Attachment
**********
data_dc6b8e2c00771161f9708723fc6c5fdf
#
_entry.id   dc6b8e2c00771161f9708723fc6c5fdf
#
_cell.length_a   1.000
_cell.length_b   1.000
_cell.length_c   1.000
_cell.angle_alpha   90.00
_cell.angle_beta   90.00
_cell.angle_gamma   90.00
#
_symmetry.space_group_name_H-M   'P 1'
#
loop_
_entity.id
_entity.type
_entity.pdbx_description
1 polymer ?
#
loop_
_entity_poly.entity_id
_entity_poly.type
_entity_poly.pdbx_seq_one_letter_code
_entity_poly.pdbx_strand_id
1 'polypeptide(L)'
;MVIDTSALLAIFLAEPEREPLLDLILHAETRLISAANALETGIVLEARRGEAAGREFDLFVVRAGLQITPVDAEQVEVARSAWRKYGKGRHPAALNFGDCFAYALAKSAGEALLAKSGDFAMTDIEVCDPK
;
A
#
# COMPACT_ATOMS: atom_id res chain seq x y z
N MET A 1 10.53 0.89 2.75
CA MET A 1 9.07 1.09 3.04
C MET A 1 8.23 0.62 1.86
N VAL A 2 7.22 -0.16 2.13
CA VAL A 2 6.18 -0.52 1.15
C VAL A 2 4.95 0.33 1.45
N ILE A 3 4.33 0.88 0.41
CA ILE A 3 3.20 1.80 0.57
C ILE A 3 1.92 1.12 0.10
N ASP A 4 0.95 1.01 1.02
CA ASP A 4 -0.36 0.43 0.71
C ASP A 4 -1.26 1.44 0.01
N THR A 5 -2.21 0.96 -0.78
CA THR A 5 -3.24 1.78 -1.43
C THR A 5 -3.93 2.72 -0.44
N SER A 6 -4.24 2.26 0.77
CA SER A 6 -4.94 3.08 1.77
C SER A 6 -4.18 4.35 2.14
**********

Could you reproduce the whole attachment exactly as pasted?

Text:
data_dc6b8e2c00771161f9708723fc6c5fdf
#
_entry.id   dc6b8e2c00771161f9708723fc6c5fdf
#
_cell.length_a   1.000
_cell.length_b   1.000
_cell.length_c   1.000
_cell.angle_alpha   90.00
_cell.angle_beta   90.00
_cell.angle_gamma   90.00
#
_symmetry.space_group_name_H-M   'P 1'
#
loop_
_entity.id
_entity.type
_entity.pdbx_description
1 polymer ?
#
loop_
_entity_poly.entity_id
_entity_poly.type
_entity_poly.pdbx_seq_one_letter_code
_entity_poly.pdbx_strand_id
1 'polypeptide(L)'
;MVIDTSALLAIFLAEPEREPLLDLILHAETRLISAANALETGIVLEARRGEAAGREFDLFVVRAGLQITPVDAEQVEVARSAWRKYGKGRHPAALNFGDCFAYALAKSAGEALLAKSGDFAMTDIEVCDPK
;
A
#
# COMPACT_ATOMS: atom_id res chain seq x y z
N MET A 1 10.53 0.89 2.75
CA MET A 1 9.07 1.09 3.04
C MET A 1 8.23 0.62 1.86
N VAL A 2 7.22 -0.16 2.13
CA VAL A 2 6.18 -0.52 1.15
C VAL A 2 4.95 0.33 1.45
N ILE A 3 4.33 0.88 0.41
CA ILE A 3 3.20 1.80 0.57
C ILE A 3 1.92 1.12 0.10
N ASP A 4 0.95 1.01 1.02
CA ASP A 4 -0.36 0.43 0.71
C ASP A 4 -1.26 1.44 0.01
N THR A 5 -2.21 0.96 -0.78
CA THR A 5 -3.24 1.78 -1.43
C THR A 5 -3.93 2.72 -0.44
N SER A 6 -4.24 2.26 0.77
CA SER A 6 -4.94 3.08 1.77
C SER A 6 -4.18 4.35 2.14